But bears it out even to the edge of doom.
If this be error and upon me proved,
I never writ, nor no man ever loved.

What is love? A marriage of true minds. It never alters. The vagaries of life–tempests–will not shake it. It guides us, like a star guiding a vessel (a ‘bark’ is a boat). It’s timeless, not subject to hours and weeks. True love stays with us until the ends of our lives–the edge of doom. And the Poet attests that all this is true, or ‘I never writ’ and no man ever loved.

The image is of one of Shakespeare’s most successful romantic pairings–and certainly a pairing of true minds: Beatrice and Benedict from Much Ado About Nothing. Amy Acker and Alexis Denisof from Joss Whedon’s 2012 film version.

Sunday Sonnet – 31 January 2016

Sonnet_144_Two_Loves

Early hints of the Dark Lady! This sonnet falls into the latter section of verses written to the Poet’s beloved Young Man. The poem’s full of chaos and a raft of competing images. But in the mix, if you look for it, you can find hints of a Dark Lady….

119

What potions have I drunk of Siren tears,
Distill’d from limbecks foul as hell within,
Applying fears to hopes and hopes to fears,
Still losing when I saw myself to win!
What wretched errors hath my heart committed,
Whilst it hath thought itself so blessed never!
How have mine eyes out of their spheres been fitted
In the distraction of this madding fever!
O benefit of ill! now I find true
That better is by evil still made better;
And ruin’d love, when it is built anew,
Grows fairer than at first, more strong, far greater.
So I return rebuked to my content
And gain by ill thrice more than I have spent.

This sonnet more or less continues an argument started in the previous sonnet: that is, the Poet has philandered with a woman, and now he’s sorry and begs forgiveness from the Young Man. With whom did he philander? There are hints it’s the Dark Lady:

‘Siren tears, distill’d from limbecks foul as hell within.’ Sirens are female (and this is rare instance in the Young Man sonnets where Shakespeare makes an explicit reference to gender) and a limbeck is a vessel used in distillation. An argument can be made that the Poet is likening the limbeck’s shape to the vessel of a vagina. Looking forward to the Dark Lady sonnets, there are references to her being as dark as hell as well as her foulness (from which the Poet eventually contracts venereal disease).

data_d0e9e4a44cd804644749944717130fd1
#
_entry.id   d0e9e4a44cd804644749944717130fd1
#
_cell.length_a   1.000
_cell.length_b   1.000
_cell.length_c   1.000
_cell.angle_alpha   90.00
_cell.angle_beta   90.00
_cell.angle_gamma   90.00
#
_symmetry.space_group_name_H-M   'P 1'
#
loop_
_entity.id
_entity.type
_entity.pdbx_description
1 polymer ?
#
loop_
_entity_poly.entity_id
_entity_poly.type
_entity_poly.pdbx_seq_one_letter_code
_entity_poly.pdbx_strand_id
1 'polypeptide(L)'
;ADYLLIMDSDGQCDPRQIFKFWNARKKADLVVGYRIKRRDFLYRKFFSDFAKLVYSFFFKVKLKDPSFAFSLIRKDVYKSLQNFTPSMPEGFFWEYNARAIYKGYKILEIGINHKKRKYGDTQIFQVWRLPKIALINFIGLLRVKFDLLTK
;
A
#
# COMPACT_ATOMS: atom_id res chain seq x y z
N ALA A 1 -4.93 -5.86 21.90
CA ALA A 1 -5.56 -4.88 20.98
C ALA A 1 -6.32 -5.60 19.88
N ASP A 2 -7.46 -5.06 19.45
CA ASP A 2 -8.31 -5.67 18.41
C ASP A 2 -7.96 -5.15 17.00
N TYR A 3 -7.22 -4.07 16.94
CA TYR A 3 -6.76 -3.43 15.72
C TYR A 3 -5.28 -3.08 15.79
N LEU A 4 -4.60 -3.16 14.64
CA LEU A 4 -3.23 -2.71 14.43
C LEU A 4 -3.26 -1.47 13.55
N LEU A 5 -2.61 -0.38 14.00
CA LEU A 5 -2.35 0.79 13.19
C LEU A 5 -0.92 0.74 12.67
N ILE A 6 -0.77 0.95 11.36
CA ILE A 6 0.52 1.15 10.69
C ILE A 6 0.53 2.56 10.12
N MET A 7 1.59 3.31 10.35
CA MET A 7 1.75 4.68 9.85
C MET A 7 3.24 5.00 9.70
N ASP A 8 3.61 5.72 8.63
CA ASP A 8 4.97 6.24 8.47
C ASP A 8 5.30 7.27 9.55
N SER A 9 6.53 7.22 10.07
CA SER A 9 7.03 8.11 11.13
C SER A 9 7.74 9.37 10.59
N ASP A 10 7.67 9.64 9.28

Specifically, Sonnet 144 of the Dark Lady poems brings together two lovers: an unnamed Angel and the Dark Lady (see bottom of this post). The images withing these two sonnets connect them, as well as the juxtaposition of ‘so blessed’ and ‘better angel’ against ‘siren tears…as foul as hell’ and ‘to hell my female evil.’

It’s misogynistic, ugly, yet compelling, confusing, exciting, provocative. I can forgive Shakespeare, he was Elizabethan, a product of his age. Yet, as an Elizabethan, he was quite daring for even writing these. There are very plausible reasons why Shakespeare never sought publication of these sonnets: their suggestive if not outrageous narratives of homoerotic and multiracial love affairs were so outside Elizabethan norms, it would’ve been risky for the financially successful Mister Shakespeare to publish them. (Instead, someone else stole them and published them. They were a hit.)  

Here’s Sonnet 144 from the Dark Lady sequence. Read them both, and see what you think.

144

Two loves I have of comfort and despair,
Which like two spirits do suggest me still:
The better angel is a man right fair,
The worser spirit a woman colour’d ill.
To win me soon to hell, my female evil
Tempteth my better angel from my side,
And would corrupt my saint to be a devil,
Wooing his purity with her foul pride.
And whether that my angel be turn’d fiend
Suspect I may, but not directly tell;
But being both from me, both to each friend,
I guess one angel in another’s hell:
Yet this shall I ne’er know, but live in doubt,
Till my bad angel fire my good one out.

The image is of Isac Friedlander’s 1931 wood engraving entitled ‘Sonnet 144 Two Loves.’ Perhaps it can apply to both Sonnets 144 and 119.

Sunday Sonnet – 17 January 2016

The_Old_Globe